(June 4, 1998, Gazette)
It may not be high-tech, but research carried out at Memorial's Botanical Garden is exciting and very significant to the university and general public.
During a recent interview with the Gazette, Director Dr. Wilf Nicholls displayed great enthusiasm when he talked about research projects ongoing at the garden, and stressed the importance of basic research like a fervent salesman.
"I think people can get a little bit seduced by the ‘high-techy' nature of some research," Dr. Nicholls said. "Obviously, I believe that it needs to be done and think it's great that there's so much high-tech research carried out at MUN, but there's al so the need for basic research, which is what we do here.
"I view a botanical garden as a very important bridge between a university and the public, whether it be people who want to see a nice garden, people who want to learn about gardening or industry who want help or partnership in new production methods o r new plants; so the research doesn't have to be high-tech," he explained further.
Several exciting projects are taking place at Memorial ‘s Botanical Garden, including ornamental plant research, which Dr. Nicholls believes will help boost the province's nursery industry.
"We've got a nursery industry here in Newfoundland which is really beginning to develop and one way it can really take off is by producing plants instead of having them imported. If we can help out in any way by plant breeding, plant selection and prov ide expertise about propagation of plants, then I think we can increase the rate at which the industry develops here."
A selection of perennials is already under propagation and Dr. Nicholls said various shrubs are also being selected to undergo propagation this summer.
"This ornamental research is at its very beginning. Developing our own plants takes quite awhile of course, but we do have the opportunity here. We have a large collection of plants and we can put new ones into the market to bring about export from New foundland to the mainland, instead of the other way around - and the botanical garden can help."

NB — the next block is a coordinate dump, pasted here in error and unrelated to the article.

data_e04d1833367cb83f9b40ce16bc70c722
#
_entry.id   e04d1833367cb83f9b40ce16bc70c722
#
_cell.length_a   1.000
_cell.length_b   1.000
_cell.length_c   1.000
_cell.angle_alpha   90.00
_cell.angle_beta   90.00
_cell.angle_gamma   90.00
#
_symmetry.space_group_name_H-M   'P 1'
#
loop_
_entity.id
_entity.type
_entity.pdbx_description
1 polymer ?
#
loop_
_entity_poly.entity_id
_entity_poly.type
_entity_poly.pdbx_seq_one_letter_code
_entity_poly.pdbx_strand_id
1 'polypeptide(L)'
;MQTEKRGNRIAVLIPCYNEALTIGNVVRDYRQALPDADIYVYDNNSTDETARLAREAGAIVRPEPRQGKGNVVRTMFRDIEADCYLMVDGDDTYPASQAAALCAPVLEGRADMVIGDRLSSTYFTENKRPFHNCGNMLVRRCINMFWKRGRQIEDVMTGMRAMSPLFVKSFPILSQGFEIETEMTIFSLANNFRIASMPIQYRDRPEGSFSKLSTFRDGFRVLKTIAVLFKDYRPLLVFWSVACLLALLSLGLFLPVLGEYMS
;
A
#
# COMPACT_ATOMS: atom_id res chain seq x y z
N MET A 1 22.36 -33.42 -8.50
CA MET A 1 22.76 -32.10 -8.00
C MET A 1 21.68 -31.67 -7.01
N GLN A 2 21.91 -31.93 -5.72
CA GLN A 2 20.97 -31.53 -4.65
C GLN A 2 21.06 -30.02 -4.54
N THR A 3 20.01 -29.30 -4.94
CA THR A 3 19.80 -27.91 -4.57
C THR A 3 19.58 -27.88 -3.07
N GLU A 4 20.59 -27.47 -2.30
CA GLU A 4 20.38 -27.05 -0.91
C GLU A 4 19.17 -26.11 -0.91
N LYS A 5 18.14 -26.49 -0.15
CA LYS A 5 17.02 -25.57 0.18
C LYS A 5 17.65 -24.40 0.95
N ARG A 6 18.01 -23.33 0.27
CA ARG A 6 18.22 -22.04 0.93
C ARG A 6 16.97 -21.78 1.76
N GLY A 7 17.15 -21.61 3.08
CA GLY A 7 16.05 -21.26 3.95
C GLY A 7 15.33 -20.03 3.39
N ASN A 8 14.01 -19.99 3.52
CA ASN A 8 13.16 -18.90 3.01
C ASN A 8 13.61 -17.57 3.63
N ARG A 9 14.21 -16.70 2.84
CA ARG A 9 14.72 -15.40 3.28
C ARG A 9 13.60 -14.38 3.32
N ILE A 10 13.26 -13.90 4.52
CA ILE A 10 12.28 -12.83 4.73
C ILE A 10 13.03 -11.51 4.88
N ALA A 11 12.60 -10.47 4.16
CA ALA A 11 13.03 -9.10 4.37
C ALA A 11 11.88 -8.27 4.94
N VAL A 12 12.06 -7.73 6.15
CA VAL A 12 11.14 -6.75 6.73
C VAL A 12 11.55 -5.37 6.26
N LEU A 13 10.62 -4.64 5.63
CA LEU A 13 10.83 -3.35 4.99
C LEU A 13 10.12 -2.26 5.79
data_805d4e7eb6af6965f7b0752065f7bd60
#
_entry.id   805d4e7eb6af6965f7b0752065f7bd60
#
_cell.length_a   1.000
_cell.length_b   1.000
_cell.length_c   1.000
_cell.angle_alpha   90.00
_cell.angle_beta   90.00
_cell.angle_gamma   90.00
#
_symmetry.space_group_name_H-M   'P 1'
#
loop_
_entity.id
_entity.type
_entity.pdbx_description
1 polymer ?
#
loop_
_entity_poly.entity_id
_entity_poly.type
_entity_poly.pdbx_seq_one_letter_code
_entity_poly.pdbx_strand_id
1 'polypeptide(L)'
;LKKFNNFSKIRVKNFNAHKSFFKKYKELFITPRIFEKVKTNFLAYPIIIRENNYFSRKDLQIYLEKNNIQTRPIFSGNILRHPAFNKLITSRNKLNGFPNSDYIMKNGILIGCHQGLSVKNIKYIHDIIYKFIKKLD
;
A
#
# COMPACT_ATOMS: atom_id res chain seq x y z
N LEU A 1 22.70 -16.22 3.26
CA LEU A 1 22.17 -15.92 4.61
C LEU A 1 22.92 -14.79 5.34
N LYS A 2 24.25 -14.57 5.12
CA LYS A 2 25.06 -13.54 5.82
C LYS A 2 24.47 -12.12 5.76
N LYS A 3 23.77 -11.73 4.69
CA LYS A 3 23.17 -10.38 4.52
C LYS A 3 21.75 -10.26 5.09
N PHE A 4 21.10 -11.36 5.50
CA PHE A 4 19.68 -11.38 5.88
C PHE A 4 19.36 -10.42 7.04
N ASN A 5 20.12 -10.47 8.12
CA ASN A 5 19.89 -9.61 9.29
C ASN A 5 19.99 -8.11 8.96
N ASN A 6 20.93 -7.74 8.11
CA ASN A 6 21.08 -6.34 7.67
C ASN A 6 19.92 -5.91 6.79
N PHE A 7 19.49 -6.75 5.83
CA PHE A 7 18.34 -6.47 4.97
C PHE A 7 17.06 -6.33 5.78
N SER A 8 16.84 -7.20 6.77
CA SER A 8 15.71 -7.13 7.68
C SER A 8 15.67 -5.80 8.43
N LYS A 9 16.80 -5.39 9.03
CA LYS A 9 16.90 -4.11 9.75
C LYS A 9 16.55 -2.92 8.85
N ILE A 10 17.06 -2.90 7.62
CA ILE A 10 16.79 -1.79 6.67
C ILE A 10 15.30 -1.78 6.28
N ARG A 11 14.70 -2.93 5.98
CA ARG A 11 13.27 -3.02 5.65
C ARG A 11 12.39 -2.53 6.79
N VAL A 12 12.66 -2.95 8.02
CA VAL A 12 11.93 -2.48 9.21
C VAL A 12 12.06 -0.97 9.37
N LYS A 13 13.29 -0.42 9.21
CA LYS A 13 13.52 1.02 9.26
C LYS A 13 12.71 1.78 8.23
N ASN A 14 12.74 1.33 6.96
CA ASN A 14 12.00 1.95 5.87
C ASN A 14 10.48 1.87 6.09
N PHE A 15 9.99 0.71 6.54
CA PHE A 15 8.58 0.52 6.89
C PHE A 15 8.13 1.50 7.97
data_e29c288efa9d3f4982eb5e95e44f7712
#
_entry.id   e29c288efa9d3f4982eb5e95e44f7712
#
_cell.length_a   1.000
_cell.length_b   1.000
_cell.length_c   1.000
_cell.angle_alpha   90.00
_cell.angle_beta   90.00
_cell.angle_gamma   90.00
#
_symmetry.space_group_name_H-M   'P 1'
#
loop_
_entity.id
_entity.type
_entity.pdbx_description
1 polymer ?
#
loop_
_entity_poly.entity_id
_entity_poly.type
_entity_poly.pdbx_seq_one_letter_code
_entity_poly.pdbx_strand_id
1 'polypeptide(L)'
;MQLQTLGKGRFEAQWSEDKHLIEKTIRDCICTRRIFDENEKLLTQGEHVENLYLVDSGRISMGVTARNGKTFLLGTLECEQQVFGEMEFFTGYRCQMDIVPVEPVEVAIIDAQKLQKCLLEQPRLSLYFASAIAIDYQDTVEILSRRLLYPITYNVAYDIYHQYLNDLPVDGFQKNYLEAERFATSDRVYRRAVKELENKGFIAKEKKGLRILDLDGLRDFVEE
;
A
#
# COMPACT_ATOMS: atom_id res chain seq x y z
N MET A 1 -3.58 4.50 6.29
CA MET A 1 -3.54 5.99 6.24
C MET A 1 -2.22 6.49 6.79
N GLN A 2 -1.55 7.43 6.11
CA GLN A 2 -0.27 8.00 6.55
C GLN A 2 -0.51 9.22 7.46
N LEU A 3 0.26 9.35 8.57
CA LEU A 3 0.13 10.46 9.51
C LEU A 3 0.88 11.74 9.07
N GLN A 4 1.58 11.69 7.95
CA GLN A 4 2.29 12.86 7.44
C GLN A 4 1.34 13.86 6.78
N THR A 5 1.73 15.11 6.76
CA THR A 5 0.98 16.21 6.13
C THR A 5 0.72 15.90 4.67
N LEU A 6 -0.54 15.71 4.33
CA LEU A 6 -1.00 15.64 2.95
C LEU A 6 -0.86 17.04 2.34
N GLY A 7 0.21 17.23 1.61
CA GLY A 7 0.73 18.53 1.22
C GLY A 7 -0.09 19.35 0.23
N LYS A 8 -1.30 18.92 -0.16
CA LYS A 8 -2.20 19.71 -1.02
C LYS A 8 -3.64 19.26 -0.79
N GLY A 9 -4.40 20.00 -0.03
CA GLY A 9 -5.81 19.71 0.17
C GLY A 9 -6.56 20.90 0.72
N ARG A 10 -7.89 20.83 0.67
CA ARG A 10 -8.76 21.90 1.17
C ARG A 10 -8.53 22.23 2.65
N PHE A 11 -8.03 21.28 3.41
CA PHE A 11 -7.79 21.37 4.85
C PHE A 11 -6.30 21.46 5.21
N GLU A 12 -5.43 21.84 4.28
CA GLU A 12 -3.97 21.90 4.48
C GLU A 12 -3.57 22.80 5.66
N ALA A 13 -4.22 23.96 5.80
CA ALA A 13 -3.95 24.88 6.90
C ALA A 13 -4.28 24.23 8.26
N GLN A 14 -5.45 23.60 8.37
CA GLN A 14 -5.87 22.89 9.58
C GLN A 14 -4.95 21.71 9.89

Dr. Nicholls was quick to point out that there's far more to Memorial's Botanical Garden than ornamental horticulture activities. Other major projects include potential agri-food crops and re-vegetation ecology.
The garden recently received a $28,000 grant from a private environmental foundation in Quebec for re-vegetation work at Sheppard's Pit - a section of the garden just off Gillies Road.
"Sheppard's Pit used to be an old quarry site that got filled up with over-burden from the work done on the Outer Ring Road. It was dumped there three years ago and if you walk across Sheppard's Pit you can see very little natural re-vegetation has occ urred there. It's a moonscape, prime for some trials."
Dr. Nicholls said information from this research can be transferred to industry.
"The information we get from this project will be very useful to government and all sorts of people who have re-vegetation or restoration mandates, projects like mining or dam construction; all the things that end up with large amounts of scarred lands cape."
The re-vegetation project, which will last about 10 years, will involve hydro-seeding, and using some native plants.
"Is re-vegetation just about making it green? Is that good enough or should we try and re-create the environment? If we are going to re-create the environment, then we should be using some of our native plants; European grass and clover mixes is not wh at should be our ultimate goal," he said.
"With this study we will look at the way biodiversity builds up with the use of native plants. We'll have numerous people looking at lots of things, everything from bugs to birds to other species of plants," explained Dr. Nicholls.
Other projects Dr. Nicholls is involved in include studying the potential for cranberry production on the island, and the possibility of growing ginseng.
Besides conducting his own research, Dr. Nicholls stressed the garden is also available for anybody else on campus who wants to do research.
"There is an invitation, 24 hours a day for other researchers who want to use the facility. If they want to come in and look at plants, whether it be from a biochemical point of view, or if they want to look at animals, insects or anything, please come on in we are here for you," he said.
Until a few years ago, there wasn't a lot of research activity at the botanical garden, but today, Dr. Nicholls said it can become an important research and educational facility.
"I think universities need places like a botanical garden where the public can see a beautiful place, learn a bit about gardening and learn what we are doing. I think what we do is easy to explain and if the public feels we are doing a good job here th en it reflects well on MUN as a whole."